What Is Mental Wellness?

Janet Coburn
4 min readNov 6, 2022

Seeing that I spend so much time in my blog discussing mental illness, a friend challenged me to say what “mental wellness” looks like. I’ve decided to take a crack at it.

First, I have to say that I’m not sure mental wellness really exists. Everyone (at least everyone I know) seems to have assorted neuroses and minor phobias. These are generally subclinical, though, so they don’t really count as mental illness. Anyone with them, therefore, could be defined as mentally well, I guess.

But really, who is mentally well? A lot of people — maybe most — believe they are mentally well. Not all of them are, given that many people with mental illness can be in denial. Of course, mentally well people can also be in denial about various things. They could be in denial about their own personality traits or those of their friends and loved ones. They may, for example, overlook the fact that they are quick to take offense or that Aunt Nancy is very judgmental. Those may be character traits or even character flaws, but they aren’t mental illnesses.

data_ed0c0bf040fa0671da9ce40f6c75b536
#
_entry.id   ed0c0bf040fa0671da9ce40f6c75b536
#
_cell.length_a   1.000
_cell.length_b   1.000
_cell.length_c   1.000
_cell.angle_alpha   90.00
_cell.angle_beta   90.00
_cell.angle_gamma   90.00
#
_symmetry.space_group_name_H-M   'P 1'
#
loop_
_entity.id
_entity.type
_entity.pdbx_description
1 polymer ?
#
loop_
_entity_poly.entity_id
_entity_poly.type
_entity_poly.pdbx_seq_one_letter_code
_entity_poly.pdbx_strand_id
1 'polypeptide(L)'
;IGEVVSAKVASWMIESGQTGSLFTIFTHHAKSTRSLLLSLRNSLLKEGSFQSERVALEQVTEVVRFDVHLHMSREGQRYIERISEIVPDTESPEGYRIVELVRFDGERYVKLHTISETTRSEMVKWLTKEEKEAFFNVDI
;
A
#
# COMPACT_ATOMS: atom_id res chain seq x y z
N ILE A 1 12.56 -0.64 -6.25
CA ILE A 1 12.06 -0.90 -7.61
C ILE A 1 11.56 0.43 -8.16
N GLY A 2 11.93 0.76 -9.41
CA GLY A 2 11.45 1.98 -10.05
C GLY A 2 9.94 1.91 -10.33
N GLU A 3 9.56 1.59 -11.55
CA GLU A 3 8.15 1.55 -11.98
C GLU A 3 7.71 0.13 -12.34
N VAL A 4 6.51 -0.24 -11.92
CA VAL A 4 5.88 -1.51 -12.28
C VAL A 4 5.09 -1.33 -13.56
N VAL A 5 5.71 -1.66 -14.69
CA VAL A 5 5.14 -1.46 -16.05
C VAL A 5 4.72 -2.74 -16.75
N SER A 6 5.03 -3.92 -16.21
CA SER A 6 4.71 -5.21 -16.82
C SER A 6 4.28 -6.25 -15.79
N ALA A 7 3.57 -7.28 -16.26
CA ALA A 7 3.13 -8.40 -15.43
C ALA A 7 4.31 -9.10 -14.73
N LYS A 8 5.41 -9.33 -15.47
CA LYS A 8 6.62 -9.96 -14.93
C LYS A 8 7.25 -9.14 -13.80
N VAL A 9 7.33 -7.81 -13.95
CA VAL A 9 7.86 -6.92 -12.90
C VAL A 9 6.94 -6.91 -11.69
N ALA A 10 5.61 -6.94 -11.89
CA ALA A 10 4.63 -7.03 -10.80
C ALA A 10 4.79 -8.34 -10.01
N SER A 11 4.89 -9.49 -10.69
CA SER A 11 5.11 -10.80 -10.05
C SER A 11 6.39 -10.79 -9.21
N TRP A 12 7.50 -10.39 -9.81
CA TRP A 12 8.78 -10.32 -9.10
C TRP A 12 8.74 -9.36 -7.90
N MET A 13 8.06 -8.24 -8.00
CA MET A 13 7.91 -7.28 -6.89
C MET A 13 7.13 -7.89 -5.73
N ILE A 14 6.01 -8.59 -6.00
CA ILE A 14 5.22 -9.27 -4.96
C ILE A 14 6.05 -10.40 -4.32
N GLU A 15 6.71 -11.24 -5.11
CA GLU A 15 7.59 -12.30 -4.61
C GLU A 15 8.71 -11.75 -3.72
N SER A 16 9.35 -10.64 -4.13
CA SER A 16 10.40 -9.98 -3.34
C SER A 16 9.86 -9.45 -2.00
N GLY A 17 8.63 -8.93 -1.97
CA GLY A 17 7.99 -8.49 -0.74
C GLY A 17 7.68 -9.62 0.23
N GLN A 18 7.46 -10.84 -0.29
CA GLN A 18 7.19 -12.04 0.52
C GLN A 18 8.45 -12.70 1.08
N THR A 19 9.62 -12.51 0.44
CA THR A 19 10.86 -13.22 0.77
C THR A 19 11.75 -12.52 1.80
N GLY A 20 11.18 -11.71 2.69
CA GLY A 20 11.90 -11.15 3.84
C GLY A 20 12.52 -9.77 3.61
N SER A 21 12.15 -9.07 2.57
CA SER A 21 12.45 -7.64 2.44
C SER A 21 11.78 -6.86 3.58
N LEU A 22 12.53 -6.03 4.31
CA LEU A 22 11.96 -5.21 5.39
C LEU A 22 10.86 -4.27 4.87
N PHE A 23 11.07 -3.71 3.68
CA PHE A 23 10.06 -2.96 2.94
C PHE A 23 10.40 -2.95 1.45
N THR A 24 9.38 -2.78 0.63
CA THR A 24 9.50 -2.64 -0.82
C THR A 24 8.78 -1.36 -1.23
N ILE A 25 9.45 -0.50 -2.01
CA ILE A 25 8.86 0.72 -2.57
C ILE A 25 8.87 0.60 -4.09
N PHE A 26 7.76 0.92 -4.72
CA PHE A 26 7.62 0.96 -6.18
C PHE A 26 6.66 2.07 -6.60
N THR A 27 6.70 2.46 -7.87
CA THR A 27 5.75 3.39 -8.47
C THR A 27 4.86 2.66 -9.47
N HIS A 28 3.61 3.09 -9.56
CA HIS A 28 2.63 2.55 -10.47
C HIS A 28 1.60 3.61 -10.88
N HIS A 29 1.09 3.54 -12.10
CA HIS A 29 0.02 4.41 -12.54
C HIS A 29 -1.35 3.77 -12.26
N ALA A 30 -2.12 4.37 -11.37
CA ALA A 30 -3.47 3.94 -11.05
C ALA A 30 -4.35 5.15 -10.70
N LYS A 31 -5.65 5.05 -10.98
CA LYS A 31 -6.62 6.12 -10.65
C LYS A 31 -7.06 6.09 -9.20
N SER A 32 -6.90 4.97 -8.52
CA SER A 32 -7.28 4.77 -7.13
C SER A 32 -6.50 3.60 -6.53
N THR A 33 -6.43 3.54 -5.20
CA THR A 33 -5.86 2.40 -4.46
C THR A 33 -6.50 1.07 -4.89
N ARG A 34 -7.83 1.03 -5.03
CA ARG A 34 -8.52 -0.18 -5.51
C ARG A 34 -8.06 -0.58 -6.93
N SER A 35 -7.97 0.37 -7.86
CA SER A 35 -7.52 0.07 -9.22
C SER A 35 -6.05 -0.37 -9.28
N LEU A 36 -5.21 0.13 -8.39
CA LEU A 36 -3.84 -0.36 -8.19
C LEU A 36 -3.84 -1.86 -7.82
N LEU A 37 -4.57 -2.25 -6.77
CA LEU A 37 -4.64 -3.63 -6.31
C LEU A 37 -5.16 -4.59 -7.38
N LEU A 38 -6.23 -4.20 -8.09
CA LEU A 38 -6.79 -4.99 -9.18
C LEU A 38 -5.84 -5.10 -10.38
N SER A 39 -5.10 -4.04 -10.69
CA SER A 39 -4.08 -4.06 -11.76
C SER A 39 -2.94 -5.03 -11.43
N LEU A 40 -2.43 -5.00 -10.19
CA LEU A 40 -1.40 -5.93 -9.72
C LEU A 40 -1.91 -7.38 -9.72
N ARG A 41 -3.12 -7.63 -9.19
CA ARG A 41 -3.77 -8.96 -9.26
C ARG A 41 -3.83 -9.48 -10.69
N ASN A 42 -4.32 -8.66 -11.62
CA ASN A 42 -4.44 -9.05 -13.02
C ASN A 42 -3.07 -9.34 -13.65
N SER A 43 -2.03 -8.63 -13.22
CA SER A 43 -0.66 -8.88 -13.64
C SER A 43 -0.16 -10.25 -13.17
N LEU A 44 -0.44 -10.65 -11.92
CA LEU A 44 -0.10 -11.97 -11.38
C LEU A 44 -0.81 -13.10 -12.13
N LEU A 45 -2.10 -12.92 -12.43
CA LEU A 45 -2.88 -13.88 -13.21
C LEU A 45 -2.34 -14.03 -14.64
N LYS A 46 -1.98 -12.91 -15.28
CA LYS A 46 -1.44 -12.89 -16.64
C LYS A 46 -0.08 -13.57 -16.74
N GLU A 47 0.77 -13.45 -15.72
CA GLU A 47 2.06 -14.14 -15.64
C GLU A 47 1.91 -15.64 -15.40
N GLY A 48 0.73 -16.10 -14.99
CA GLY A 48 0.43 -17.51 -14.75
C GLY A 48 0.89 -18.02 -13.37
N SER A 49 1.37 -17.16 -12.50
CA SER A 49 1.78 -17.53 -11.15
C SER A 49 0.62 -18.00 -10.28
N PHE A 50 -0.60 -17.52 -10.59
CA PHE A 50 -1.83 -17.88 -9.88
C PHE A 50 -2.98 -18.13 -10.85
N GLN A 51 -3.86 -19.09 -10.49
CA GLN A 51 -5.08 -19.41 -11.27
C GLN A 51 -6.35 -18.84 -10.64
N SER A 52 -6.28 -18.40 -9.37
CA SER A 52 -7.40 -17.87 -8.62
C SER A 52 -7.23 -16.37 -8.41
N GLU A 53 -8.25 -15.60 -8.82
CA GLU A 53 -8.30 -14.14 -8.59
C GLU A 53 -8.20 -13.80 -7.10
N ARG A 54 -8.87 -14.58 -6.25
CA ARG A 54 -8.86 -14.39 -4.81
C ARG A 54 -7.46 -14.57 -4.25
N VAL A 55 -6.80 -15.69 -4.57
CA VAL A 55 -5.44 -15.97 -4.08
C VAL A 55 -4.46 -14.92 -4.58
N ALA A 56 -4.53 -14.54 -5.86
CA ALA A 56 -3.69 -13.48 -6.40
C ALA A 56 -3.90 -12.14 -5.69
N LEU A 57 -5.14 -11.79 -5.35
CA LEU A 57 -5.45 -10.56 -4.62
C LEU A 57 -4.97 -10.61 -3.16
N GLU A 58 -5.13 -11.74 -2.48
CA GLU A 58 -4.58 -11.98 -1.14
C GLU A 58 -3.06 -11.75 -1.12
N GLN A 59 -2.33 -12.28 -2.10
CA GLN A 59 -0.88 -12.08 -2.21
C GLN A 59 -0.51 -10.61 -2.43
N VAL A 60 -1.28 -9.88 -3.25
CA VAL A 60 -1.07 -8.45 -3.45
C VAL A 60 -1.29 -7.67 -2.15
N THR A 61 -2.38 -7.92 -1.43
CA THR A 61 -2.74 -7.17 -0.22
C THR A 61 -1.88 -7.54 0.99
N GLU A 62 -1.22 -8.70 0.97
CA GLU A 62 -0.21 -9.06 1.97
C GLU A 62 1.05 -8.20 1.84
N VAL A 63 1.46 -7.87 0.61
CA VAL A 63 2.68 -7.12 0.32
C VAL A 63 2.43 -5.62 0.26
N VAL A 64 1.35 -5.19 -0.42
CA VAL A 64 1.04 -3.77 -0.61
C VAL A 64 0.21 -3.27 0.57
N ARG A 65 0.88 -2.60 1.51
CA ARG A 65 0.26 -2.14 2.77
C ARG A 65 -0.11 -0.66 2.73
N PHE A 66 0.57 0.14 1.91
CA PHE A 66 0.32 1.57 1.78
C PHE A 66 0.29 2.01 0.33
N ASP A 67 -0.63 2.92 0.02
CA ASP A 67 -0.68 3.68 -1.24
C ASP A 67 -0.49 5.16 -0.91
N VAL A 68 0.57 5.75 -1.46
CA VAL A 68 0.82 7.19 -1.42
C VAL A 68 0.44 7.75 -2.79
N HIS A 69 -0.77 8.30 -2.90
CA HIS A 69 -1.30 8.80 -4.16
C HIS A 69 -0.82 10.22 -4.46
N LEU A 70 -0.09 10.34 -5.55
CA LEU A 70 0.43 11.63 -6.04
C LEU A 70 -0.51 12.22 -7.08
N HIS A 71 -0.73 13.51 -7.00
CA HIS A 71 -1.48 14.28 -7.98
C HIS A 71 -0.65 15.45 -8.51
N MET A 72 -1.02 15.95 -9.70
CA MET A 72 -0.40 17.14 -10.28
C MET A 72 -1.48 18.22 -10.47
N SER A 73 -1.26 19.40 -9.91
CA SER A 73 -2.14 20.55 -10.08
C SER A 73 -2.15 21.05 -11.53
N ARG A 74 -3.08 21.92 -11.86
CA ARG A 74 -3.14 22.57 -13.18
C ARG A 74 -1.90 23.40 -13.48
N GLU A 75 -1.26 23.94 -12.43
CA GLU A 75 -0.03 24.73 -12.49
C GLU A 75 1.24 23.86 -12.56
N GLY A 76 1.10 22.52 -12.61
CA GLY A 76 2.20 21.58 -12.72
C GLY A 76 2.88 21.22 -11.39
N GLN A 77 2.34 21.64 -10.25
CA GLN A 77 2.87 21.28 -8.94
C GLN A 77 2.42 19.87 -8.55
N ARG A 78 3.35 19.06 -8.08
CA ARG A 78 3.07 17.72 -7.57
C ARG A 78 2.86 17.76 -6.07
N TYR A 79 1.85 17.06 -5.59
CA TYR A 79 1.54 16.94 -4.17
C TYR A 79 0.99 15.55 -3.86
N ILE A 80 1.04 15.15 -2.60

I have a mood disorder myself, so I’m particularly attuned to how people deal with their moods. Everyone has them. Let’s consider depression. Everyone feels depressed from time to time. (There are people who insist that they are constantly positive or at least aspire to that state, but I do believe that in their heart of hearts they occasionally feel down when no one’s looking.) The hallmark of clinical depression is how long it lasts and to whether it descends at random on a person who has no “reason” to be depressed. But how long is “too long”?

I would guess that people who are mentally well seldom experience more than a few days to a week of depression, unless they are experiencing particularly — well, depressing — circumstances, such as not getting a job or being rejected by a romantic partner.

The time limit criterion breaks down in the case of the death of a loved one. Grief takes as long as it takes, and depression is often a component of grief. My mother-in-law, for example, suffered such grief after her husband of 50+ years died that she was virtually incapacitated for months. And her depression continued for some months after that. Yet I would not say that she was mentally ill. To me, she still fit in the category of mentally well. Reactive…

Janet Coburn

Author of Bipolar Me and Bipolar Us, Janet Coburn is a writer, editor, and blogger at butidigress.blog and bipolarme.blog.